Ants Are Basically the Internet but More Harmful to Picnics
On their own, ants are pretty stupid, but when they are all working together, they can be unnervingly clever, capable of building elaborate nests, making bridges and rafts from their own bodies, and even creating their own primitive aphid ranches. As it turns out, even the Internet itself is taking some unexpected lessons from the world of hymenoptera. When biologists and computer scientists from Stanford University put their heads together to try and learn more about how ant colonies make the decision to send out foragers for food, they found that the decision-making process is remarkably similar to Transmission Control Protocol (TCP) — the method by which websites determine how much bandwidth they can spare for a file transfer.
TCP measures how fast information is being downloaded from a source by measuring the time it takes for pings sent out with that data to return. If pings take a long time to get back, then the receiver is slow, and the transmitter cools off to match. If pings return quickly, the transmitter sends out data at a higher rate to keep up.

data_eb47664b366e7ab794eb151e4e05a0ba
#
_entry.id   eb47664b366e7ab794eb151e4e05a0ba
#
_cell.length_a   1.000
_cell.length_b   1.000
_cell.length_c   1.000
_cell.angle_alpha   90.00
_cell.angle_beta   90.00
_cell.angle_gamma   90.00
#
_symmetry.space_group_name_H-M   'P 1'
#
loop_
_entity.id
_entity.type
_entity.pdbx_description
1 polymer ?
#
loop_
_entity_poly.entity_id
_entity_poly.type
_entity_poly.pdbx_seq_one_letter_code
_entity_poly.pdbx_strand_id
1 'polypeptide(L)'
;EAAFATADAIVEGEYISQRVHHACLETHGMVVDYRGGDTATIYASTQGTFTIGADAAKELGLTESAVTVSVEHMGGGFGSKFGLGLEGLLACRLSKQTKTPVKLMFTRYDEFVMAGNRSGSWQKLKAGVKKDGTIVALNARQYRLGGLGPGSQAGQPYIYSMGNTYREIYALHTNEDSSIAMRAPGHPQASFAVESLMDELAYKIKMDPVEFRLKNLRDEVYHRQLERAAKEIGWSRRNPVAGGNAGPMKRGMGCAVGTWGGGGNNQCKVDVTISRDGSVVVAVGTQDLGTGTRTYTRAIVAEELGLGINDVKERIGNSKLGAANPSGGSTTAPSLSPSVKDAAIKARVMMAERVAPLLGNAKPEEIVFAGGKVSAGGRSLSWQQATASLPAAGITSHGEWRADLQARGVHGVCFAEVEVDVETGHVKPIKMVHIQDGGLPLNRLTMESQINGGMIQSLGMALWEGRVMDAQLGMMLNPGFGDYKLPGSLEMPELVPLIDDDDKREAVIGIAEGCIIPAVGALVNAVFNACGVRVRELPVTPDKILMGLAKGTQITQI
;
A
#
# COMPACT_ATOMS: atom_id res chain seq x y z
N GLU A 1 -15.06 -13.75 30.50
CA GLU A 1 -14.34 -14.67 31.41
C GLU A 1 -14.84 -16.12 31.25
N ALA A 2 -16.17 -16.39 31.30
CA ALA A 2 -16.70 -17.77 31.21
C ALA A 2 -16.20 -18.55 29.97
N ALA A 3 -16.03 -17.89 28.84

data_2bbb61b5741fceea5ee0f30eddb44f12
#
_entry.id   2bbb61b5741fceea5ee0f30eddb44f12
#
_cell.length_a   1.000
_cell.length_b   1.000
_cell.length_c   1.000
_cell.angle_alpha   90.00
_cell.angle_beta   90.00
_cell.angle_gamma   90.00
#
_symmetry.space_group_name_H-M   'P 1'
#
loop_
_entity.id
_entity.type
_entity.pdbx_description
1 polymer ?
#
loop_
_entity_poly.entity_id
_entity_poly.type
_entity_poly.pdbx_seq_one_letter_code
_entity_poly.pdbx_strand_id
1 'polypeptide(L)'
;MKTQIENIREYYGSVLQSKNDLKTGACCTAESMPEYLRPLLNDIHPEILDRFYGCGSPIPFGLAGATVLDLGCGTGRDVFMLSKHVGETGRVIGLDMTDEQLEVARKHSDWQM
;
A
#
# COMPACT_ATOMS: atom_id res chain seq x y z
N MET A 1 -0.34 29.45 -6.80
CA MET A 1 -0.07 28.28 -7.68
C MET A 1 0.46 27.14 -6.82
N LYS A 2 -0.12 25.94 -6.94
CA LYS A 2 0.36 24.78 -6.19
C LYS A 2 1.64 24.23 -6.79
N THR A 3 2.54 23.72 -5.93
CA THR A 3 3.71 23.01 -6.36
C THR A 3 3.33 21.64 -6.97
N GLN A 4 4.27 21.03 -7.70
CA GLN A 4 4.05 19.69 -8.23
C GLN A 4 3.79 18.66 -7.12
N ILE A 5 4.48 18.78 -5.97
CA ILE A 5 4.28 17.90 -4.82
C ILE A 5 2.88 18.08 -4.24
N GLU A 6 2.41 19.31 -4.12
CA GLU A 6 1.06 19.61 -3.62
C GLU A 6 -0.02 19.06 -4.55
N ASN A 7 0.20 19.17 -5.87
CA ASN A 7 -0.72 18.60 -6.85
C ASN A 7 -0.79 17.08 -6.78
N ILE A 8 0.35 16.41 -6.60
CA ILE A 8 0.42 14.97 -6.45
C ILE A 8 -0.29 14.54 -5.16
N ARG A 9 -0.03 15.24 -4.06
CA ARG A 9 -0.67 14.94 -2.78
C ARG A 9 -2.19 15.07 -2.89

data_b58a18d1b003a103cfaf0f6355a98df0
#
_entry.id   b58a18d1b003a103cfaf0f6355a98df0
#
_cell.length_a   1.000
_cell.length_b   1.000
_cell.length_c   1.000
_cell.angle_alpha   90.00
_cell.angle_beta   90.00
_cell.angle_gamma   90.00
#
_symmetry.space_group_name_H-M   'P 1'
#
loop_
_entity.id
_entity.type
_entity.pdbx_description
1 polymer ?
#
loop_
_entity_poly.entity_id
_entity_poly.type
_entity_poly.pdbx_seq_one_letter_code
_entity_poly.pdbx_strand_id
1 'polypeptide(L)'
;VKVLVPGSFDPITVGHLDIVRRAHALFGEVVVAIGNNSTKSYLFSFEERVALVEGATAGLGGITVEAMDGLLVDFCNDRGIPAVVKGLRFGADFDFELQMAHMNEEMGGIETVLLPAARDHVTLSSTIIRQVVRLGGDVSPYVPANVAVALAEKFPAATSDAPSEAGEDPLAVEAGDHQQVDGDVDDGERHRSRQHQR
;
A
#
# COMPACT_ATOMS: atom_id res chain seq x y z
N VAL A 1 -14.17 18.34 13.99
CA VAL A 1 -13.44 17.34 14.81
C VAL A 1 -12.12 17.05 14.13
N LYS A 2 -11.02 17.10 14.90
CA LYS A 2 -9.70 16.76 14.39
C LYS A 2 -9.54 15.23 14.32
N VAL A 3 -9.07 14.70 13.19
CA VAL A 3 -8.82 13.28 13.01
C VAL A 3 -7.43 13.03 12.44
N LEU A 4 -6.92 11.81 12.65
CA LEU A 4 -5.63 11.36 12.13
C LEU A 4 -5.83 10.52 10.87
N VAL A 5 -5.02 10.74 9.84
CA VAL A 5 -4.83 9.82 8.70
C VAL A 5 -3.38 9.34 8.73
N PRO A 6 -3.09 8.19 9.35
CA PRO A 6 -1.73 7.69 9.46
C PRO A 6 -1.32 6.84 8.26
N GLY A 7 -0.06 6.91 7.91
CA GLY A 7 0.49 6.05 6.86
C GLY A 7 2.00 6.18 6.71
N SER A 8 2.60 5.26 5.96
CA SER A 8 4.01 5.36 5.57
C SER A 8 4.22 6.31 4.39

Harvester ants in Arizona apparently use a simliar technique — which researchers are calling “the anternet,” because hey, the get to make up the name, alright? — to determine when times are tough and it’s best to stay inside, and when it’s time to go on the dangerous mission to raid your pantry in service to their terrifying queen and her squirming, hungry brood.
Similarly, if ants that are foraging return to the colony with food quickly, that means that food is plentiful — there are lots of seeds on the ground, for example, or someone just dropped a whole bag of Cheetos and decided not to turn around for it. This provides other ants in the colony their cue to get while the getting is good and start foraging as well. On the other hand, if the first wave of food scouts takes their time coming back with grub for the grubs, it means that pickings are slim, and the energy and effort of other ants in the colony is better spent elsewhere, maximizing the efficiency of the entire colony.
“Ants have discovered an algorithm that we know well, and they’ve been doing it for millions of years,” said Stanford computer scientist Balaji Prabhakar. Though we would point out that, if ants have been doing it for millions of years, maybe it was really humans who just discovered this algorithm.